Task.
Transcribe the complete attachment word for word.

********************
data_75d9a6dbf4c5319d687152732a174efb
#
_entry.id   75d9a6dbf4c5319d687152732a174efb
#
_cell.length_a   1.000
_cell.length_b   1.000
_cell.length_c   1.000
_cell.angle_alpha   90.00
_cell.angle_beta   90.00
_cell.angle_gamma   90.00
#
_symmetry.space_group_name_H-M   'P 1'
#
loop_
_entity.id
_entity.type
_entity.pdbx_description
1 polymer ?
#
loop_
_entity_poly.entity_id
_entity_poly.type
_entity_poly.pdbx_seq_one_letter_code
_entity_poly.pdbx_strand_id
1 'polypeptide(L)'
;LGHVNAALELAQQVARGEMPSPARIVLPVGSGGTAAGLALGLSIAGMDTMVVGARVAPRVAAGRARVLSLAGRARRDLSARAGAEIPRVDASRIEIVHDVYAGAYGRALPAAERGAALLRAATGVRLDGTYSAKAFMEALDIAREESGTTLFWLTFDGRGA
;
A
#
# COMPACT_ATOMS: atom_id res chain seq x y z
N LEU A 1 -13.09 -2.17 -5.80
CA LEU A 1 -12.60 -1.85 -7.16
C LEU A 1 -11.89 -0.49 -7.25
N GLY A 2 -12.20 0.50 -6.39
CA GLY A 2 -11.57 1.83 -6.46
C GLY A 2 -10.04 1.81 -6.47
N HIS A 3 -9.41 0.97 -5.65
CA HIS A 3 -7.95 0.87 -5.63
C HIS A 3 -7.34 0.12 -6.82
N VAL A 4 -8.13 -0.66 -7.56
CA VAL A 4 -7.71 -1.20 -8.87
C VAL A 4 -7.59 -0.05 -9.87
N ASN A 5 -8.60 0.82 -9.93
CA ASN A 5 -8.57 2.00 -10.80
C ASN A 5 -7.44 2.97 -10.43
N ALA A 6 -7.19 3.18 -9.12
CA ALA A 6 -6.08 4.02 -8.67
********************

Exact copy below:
data_75d9a6dbf4c5319d687152732a174efb
#
_entry.id   75d9a6dbf4c5319d687152732a174efb
#
_cell.length_a   1.000
_cell.length_b   1.000
_cell.length_c   1.000
_cell.angle_alpha   90.00
_cell.angle_beta   90.00
_cell.angle_gamma   90.00
#
_symmetry.space_group_name_H-M   'P 1'
#
loop_
_entity.id
_entity.type
_entity.pdbx_description
1 polymer ?
#
loop_
_entity_poly.entity_id
_entity_poly.type
_entity_poly.pdbx_seq_one_letter_code
_entity_poly.pdbx_strand_id
1 'polypeptide(L)'
;LGHVNAALELAQQVARGEMPSPARIVLPVGSGGTAAGLALGLSIAGMDTMVVGARVAPRVAAGRARVLSLAGRARRDLSARAGAEIPRVDASRIEIVHDVYAGAYGRALPAAERGAALLRAATGVRLDGTYSAKAFMEALDIAREESGTTLFWLTFDGRGA
;
A
#
# COMPACT_ATOMS: atom_id res chain seq x y z
N LEU A 1 -13.09 -2.17 -5.80
CA LEU A 1 -12.60 -1.85 -7.16
C LEU A 1 -11.89 -0.49 -7.25
N GLY A 2 -12.20 0.50 -6.39
CA GLY A 2 -11.57 1.83 -6.46
C GLY A 2 -10.04 1.81 -6.47
N HIS A 3 -9.41 0.97 -5.65
CA HIS A 3 -7.95 0.87 -5.63
C HIS A 3 -7.34 0.12 -6.82
N VAL A 4 -8.13 -0.66 -7.56
CA VAL A 4 -7.71 -1.20 -8.87
C VAL A 4 -7.59 -0.05 -9.87
N ASN A 5 -8.60 0.82 -9.93
CA ASN A 5 -8.57 2.00 -10.80
C ASN A 5 -7.44 2.97 -10.43
N ALA A 6 -7.19 3.18 -9.12
CA ALA A 6 -6.08 4.02 -8.67